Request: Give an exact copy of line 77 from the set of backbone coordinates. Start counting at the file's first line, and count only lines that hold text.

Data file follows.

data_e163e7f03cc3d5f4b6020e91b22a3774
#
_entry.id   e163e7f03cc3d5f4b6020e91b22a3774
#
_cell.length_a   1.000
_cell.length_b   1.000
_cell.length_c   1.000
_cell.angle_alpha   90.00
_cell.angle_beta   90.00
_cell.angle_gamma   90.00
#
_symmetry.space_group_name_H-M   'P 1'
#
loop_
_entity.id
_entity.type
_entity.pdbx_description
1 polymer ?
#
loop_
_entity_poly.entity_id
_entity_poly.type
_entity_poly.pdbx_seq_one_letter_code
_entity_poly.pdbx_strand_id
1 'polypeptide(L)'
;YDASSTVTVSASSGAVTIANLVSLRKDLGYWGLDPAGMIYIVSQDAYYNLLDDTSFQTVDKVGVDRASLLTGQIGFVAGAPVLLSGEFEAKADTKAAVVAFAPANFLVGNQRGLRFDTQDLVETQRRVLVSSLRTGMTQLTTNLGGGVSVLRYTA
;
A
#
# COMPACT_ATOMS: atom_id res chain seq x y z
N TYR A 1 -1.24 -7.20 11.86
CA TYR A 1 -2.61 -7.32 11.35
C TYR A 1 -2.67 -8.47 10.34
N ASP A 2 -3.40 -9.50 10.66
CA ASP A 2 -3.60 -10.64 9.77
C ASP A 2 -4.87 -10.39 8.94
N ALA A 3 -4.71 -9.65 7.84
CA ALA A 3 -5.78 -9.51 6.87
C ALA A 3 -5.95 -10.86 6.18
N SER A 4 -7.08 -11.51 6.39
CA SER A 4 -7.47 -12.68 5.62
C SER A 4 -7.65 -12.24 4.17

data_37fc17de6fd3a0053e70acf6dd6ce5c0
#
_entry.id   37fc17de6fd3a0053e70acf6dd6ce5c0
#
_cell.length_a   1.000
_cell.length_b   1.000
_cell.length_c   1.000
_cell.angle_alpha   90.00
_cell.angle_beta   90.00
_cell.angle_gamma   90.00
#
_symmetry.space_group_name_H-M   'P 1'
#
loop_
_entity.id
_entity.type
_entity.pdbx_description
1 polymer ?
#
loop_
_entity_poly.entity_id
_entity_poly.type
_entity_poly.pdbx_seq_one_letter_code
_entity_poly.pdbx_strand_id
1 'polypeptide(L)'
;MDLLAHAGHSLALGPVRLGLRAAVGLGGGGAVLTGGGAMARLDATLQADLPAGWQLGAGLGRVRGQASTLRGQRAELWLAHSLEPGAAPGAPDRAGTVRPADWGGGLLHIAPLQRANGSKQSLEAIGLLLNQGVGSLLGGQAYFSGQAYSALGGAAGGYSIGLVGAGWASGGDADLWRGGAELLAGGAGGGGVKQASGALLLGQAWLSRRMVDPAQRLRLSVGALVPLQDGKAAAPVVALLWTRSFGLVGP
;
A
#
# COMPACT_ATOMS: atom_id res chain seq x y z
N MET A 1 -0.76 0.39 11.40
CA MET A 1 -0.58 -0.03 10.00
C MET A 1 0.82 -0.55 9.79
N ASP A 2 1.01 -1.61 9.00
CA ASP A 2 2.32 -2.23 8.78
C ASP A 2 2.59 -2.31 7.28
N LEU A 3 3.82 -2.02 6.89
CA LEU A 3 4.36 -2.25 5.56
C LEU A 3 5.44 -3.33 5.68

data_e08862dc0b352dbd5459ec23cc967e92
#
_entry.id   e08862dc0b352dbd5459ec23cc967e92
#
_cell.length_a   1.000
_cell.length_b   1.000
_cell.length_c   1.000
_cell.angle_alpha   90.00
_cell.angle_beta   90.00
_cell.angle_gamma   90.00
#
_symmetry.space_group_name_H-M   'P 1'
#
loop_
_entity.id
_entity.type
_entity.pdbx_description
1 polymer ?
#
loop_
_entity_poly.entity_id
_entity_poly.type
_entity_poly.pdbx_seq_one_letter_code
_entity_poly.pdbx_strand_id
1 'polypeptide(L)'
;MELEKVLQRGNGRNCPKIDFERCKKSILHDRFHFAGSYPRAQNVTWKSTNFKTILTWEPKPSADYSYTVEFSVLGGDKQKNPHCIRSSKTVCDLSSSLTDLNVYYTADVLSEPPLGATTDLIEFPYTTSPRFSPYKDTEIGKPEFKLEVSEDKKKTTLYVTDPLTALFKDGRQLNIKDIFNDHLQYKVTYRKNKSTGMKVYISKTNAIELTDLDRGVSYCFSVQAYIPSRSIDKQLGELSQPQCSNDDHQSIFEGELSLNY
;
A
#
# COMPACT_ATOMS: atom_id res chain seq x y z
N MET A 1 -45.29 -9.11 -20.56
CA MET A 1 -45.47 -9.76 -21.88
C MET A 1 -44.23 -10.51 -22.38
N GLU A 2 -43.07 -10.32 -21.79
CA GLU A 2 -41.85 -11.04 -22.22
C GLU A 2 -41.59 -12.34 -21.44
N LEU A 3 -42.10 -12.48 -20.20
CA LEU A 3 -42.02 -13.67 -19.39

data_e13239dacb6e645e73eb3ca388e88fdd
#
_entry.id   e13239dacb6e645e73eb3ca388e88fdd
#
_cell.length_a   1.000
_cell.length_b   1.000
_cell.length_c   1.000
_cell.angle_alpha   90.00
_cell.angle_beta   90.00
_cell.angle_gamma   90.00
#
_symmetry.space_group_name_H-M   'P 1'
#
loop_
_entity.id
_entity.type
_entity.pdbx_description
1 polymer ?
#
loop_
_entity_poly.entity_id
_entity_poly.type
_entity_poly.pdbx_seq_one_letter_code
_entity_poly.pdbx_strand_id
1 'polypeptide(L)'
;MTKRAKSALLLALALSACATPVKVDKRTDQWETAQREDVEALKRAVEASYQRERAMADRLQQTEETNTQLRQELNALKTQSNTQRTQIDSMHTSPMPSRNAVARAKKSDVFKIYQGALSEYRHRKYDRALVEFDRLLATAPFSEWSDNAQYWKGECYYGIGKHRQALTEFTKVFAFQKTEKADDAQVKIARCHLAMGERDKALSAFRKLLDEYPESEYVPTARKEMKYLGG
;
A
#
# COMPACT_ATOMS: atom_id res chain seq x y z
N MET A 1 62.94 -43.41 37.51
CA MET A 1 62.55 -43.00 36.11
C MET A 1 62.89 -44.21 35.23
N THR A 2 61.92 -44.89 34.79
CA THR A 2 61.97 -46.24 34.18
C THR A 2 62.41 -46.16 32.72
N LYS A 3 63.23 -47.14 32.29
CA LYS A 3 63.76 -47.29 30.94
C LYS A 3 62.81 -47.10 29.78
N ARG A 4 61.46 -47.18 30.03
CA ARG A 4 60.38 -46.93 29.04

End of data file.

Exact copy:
CA ASP A 2 2.32 -2.23 8.78